Your products and services—what you do—are the foundation of your business.
Without your products and services, you have no business. But everything else—how you attract and touch customers, how you partner with suppliers, how your employees interact both internally and externally—everything else is software.
Imagine you’re Lego. You make cool toys—toys that exist in the physical world, a place where kids touch and feel and connect and create something cool and amazing and real. If you’re Lego, making toys may be what you do … but it is not what you are. What you are is a software company—at least, that is, if you want to survive. Don’t get me wrong. I’m not saying Ford needs to stop building cars or that Domino’s needs to stop making pizzas. Your products and services—what you do—are the foundation of your business. Without your products and services, you have no business.
But everything else—how you attract and touch customers, how you partner with suppliers, how your employees interact both internally and externally—everything else is software.
THE PROOF IS IN THE HISTORY…
Imagine you were running a company 20 years ago. One day an employee knocked on your door and said, “Boss, the Internet is the next big thing. That’s where customers will find us. We need a website.” So you build one. You don’t have a plan for what purpose it would serve (other than to be an online brochure)… but you don’t want to be left behind. And now you rarely think about it. Like dozens of other functions that receive cursory attention, your website just is.
Years later, another employee knocks on your door. “Boss, social media is hot,” she says. “That’s how we can really engage customers. We need a social media presence.” So you create one. You don’t have a plan for what purpose it would serve (other than as a subset of your current marketing efforts) … but you don’t want to be left behind. And now you rarely think about it. Like dozens of other functions you occasionally evaluate, your social media marketing just is.
Software—programs, systems, apps, and any other digital tools—is like that, too. The software has become part of the business landscape. You don’t think about it. Besides, software is some other company’s gig. You make stuff. Your focus, every day, is on making and distributing that stuff a little bit faster and a little bit cheaper.
And that’s too bad… because the software is the only true competitive advantage every business— regardless of size—can possess. Why? Because it not only informs but transforms the entire spectrum of business activity. The software can turn communication into collaboration and incremental into exponential. It’s the great leveler because it isn’t limited by capital or infrastructure requirements but only by imagination and creativity, which means the smallest companies can compete.
… AND IN THE PRESENT
The biggest companies are already doing it. Take Domino’s. Domino’s is in the business of pizza. (Or maybe not—you could easily argue that Domino’s is really in the business of delivery. pizza is simply what they deliver.)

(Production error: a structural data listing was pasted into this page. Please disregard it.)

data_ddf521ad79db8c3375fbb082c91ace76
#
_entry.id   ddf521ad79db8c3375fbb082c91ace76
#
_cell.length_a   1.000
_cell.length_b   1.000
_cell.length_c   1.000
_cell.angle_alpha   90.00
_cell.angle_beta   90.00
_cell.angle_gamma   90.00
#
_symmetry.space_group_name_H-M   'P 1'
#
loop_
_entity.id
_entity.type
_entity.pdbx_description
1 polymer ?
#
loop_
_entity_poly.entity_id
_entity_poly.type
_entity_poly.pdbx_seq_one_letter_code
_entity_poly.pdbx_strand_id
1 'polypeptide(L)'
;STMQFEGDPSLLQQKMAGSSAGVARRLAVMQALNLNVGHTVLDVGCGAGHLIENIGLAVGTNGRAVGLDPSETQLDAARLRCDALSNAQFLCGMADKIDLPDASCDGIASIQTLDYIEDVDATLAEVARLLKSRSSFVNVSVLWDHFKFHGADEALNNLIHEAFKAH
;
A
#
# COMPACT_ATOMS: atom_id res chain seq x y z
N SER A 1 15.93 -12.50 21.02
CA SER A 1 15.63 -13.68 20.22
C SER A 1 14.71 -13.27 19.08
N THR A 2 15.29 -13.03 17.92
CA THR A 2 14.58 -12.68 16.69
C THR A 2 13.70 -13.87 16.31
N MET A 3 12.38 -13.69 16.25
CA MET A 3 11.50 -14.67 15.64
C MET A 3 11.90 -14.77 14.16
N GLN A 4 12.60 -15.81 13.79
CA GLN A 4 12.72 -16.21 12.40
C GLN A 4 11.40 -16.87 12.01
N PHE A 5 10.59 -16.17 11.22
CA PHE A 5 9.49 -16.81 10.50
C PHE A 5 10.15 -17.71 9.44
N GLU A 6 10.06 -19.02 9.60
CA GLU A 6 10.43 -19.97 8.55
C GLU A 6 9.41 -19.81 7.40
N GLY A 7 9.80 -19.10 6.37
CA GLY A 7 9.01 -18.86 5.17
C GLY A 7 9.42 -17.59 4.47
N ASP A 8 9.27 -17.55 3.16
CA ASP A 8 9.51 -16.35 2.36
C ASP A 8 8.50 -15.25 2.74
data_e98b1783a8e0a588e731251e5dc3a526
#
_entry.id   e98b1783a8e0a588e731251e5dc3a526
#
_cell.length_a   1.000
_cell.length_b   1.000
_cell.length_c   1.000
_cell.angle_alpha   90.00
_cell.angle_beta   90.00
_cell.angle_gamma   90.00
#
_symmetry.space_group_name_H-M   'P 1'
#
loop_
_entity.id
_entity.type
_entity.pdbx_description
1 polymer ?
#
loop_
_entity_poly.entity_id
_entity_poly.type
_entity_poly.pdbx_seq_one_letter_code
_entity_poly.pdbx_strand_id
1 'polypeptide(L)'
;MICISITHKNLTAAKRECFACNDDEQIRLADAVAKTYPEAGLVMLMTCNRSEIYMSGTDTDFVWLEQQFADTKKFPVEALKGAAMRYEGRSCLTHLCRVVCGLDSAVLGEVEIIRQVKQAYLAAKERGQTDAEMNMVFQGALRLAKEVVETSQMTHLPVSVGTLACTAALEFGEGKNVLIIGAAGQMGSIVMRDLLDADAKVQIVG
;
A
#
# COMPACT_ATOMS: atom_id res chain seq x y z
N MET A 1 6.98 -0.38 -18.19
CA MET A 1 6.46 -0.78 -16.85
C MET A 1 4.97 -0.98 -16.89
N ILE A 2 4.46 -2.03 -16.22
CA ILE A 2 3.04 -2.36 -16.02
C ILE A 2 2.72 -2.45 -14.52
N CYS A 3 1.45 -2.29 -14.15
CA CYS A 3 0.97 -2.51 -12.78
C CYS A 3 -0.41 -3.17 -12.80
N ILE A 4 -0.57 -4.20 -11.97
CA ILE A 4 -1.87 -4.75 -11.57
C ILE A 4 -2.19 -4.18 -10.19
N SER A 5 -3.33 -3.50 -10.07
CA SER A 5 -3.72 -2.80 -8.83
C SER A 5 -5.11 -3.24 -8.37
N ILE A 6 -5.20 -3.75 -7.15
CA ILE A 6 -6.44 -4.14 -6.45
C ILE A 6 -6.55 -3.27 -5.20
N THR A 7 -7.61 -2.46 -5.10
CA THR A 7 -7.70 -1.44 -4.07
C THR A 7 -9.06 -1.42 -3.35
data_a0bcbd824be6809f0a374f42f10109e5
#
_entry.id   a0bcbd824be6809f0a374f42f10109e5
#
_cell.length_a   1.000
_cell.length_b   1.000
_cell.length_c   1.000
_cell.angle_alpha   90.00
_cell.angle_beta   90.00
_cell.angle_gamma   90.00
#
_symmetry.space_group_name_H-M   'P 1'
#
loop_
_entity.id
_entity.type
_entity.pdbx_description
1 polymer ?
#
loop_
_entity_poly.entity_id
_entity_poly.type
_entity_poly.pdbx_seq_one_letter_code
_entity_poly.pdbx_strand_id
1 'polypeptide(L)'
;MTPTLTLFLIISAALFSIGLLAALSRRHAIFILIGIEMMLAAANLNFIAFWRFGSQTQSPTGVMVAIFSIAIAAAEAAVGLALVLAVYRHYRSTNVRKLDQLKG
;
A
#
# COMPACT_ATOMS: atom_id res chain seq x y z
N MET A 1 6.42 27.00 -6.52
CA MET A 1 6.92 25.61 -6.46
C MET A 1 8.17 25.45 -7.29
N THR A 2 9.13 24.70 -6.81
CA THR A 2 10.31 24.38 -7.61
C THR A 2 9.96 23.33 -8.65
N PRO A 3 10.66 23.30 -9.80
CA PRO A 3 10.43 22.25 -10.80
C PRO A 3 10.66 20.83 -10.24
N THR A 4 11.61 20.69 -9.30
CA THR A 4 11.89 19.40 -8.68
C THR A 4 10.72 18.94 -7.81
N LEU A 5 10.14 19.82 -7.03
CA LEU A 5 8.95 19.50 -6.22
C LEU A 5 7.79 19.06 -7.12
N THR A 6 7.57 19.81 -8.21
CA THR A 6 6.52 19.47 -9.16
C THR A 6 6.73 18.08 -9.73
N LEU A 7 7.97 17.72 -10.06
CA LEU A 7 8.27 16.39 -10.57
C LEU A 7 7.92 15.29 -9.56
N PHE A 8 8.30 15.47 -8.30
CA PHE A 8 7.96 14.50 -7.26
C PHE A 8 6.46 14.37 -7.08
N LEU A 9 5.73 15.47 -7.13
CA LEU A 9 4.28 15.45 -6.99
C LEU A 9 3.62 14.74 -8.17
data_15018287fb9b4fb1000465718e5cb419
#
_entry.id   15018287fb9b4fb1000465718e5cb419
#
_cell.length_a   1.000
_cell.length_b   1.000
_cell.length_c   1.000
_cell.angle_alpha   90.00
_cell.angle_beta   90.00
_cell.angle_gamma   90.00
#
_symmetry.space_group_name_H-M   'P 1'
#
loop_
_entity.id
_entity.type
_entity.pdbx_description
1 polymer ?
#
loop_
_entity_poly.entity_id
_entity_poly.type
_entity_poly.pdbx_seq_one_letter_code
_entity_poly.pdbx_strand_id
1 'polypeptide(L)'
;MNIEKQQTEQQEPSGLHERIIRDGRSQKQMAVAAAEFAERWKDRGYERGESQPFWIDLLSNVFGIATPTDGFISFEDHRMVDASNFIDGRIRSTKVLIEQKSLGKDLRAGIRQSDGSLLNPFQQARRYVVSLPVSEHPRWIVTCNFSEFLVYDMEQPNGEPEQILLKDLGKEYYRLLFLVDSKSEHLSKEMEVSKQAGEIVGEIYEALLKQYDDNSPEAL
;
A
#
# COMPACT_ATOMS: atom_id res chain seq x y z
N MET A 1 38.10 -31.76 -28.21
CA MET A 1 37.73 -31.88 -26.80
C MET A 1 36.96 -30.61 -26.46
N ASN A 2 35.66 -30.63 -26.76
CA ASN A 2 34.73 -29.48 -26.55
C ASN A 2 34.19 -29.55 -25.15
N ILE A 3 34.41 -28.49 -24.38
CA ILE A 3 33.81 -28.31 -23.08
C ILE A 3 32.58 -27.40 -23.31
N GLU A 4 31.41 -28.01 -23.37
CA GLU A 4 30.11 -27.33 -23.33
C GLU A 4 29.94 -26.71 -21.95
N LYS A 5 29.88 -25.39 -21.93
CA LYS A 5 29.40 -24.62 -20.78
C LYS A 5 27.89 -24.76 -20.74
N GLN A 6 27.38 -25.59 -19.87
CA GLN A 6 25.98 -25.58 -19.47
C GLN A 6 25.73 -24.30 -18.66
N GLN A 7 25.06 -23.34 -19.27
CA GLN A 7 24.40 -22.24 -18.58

Domino’s makes and delivers pizzas, but their success lies in being a software company: developing online ordering tools; developing systems that process orders and predict demand and optimize supply distribution; creating marketing campaigns that reach customers on a variety of devices; implementing financial and performance platforms that better enable franchisees to succeed. Yes, Domino’s makes and delivers pizzas, but I feel sure Domino’s executives spend the majority of their time looking for ways software can deliver more customers, improve more processes, and increase the value of their company.
Lego makes toys, but am certain Lego’s executives spend the majority of their time looking for ways software can be used to design new products, improve distribution, streamline processes… and in partnership with Google, even let people build virtual Lego worlds.
YOU ARE A SOFTWARE COMPANY
Average companies only react to software. Smart companies—in every industry—stay ahead by viewing themselves as software companies. They actively look for creative ways to better serve their customers and their employees.
No matter what those companies make, their employees come to work every day thinking, “What do our customers need? What do our customers want? What would make our employees more productive, more creative, more engaged?” Most importantly, they think, “How can we use software to make us not just incrementally but exponentially better at servicing our customers?”
Any company can provide your product or service. Any company can compete at that basic level. All the things that go into how you provide, how you improve, and how you enhance that product or service are your competitive advantage…and is the only competitive advantage you can truly count on keeping … as long as you see your company as a software company.
This blog was written by, Geneca CEO Joel Basgall and originally published in Chief Executive which is dedicated to helping CEOs do their jobs better.